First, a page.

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Opinion - What can happen when you put your water supply in the hands of a mining company?

Those of you on Facebook might like to have a read of some of the personal stories from people in Dysart who are dealing with a shut-off of their water supply today on the group “Water - Dysart, Queensland. A place for people to discuss water issues.” 

Why is this relevant to the Galilee Basin? Well this is what can happen when you put your water supply in the hands of a mining company.

Some background:

Dysart's town water comes from the Calverts Dam on the Mackenzie River. The Dam is owned by BMA (BHP Mitsubishi Alliance) and under an agreement with Isaac Regional Council they supply water to the (council owned) town water treatment facility.

Dysart has been having trouble with their water quality, on and off for years, the Calverts Dam suffers from algal blooms in the summer months with put the water treatment facility into overdrive trying to clean the water before it gets to the community. The facility often fails and the people of Dysart have to take time out of their day to collect drinking water from council offices (strictly 2L per person per day) so they don't have to drink the smelly, off coloured and potentially toxic water coming from their taps. 

In the last few days on the facebook group there have been complaints from people of coming out in rashes from bathing in the water. This ABC story reports that the day care centre has been shut down for days due to the water issues.

Finally today Isaac Council have now shut off water supply to the town and have ordered water trucks after what is being reported as a major failure with the treatment plant. The people of Dysart have to bring their own containers to collection points and line up for hours for water. 

People are saying they feel like they live in a developing country.

Why is this happening?

I haven't been able to get to the bottom of the question "why does BMA still own the water supply for Dysart!?" but I can imagine the reason that this mining town, which was purpose built to service the mine, would rely on a mining company, the main employer in the area, to provide a service like this. While Alpha and Jericho are pre-existing towns they seem to be heading down exactly the same path, along with many cattle stations in the region. "Mining companies want to come here they should make sure the people who live here can keep going about their business" is the logic.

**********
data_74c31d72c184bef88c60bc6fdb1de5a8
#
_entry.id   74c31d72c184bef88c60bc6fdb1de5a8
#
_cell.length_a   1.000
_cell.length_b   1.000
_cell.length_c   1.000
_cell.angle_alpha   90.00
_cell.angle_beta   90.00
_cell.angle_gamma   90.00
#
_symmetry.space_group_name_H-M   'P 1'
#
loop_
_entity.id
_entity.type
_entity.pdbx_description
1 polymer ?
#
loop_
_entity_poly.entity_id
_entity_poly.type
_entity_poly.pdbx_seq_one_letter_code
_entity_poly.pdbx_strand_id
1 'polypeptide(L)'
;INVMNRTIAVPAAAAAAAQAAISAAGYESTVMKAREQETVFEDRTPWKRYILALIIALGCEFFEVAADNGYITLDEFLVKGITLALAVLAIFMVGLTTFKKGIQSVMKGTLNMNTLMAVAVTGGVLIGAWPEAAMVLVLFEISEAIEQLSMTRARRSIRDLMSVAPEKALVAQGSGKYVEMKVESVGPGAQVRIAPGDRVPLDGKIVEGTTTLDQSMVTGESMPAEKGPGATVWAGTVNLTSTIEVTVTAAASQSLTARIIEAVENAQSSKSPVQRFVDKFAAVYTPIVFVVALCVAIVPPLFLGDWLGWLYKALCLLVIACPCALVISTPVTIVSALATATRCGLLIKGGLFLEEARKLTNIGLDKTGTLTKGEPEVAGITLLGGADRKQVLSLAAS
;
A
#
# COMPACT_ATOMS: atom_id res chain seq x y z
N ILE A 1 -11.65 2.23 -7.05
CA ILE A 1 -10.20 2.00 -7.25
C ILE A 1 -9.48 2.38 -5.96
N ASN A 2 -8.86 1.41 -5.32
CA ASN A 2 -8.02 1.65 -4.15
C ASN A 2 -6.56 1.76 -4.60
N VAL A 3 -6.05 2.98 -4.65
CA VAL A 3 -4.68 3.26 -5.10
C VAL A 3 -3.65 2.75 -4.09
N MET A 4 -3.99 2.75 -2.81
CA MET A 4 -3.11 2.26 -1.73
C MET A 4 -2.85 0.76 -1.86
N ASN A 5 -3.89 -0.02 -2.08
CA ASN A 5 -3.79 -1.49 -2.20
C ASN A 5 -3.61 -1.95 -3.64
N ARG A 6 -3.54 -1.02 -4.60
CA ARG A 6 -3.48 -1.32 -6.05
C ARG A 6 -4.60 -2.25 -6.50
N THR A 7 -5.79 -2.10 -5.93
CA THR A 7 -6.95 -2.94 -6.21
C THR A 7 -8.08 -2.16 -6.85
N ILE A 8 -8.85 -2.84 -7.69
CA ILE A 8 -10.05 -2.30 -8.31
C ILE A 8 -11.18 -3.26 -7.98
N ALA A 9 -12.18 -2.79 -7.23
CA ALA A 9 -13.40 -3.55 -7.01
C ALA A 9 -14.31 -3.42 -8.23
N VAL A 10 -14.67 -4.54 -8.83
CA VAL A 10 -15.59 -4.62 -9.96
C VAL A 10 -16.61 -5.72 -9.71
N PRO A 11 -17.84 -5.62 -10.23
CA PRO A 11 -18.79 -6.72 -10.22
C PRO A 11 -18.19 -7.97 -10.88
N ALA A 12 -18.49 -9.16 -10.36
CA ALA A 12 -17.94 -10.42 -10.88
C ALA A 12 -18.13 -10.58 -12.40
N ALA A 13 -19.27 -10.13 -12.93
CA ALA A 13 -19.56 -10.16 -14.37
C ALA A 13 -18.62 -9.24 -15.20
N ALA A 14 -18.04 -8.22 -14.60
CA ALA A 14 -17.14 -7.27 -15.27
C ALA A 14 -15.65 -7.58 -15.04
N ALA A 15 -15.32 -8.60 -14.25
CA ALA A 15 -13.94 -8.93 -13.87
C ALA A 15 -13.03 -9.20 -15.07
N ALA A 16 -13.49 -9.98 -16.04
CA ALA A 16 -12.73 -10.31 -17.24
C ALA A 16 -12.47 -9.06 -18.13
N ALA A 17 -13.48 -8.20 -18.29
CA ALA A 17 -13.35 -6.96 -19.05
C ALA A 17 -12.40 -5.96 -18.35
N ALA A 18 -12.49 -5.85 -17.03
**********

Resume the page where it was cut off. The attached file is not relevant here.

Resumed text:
We'll BMA could and should do more about the algal blooms in the water supply they're sending to Dysart but they're a company out to mine coal and make money, so of course they'll do the least they have to do under the agreement they have with the council. Now Isaac Regional Council are taking the blame for something they literally have no control over (BMA won't even let them in to inspect the dam!). 

Could this happen in the Galilee Basin too? 

Do the people of Alpha and Jericho want to put themselves at the mercy of GVK Hancock and Waratah Coal? Does Barcaldine Regional Council want to deal with the fall out when things go wrong? Do landholders who give up their reliable supply of groundwater in return for trucked or piped water want to see a situation like the one in Dysart, where "force majeure" means that the company can't comply with their agreements and cattle go thirsty?

We heard at the Alpha Mining Field Day that the State Government wants individuals to deal with the companies themselves to come to agreements that are 'mutually agreeable'. That sounds to me as if the Government wants to wash its hands of responsibility for what might come. They'll say "you landholders were too silly to get a 'water tight' agreement" and those of you that try your darndest to get a solid agreement will be called "unreasonable". Well! 

The people of Dysart probably never thought this could happen to them, lining up out the front of council waiting for water so they can flush their toilets! People who will be affected by these Galilee Mines (if they ever go ahead) have is one small window of opportunity to protect your water. If that means the mines have to be much smaller or the company and government have to prove without a shadow of a doubt there will be enough water for all forever under an alternative supply scheme and the people will be able to control the quality of that water... so be it. Water is more precious than coal.  

I'm happy to talk to anyone who is concerned about the impact of these mines on your water supply, and what you can do to protect it. I believe this is something the community of BRC needs to deal with together.

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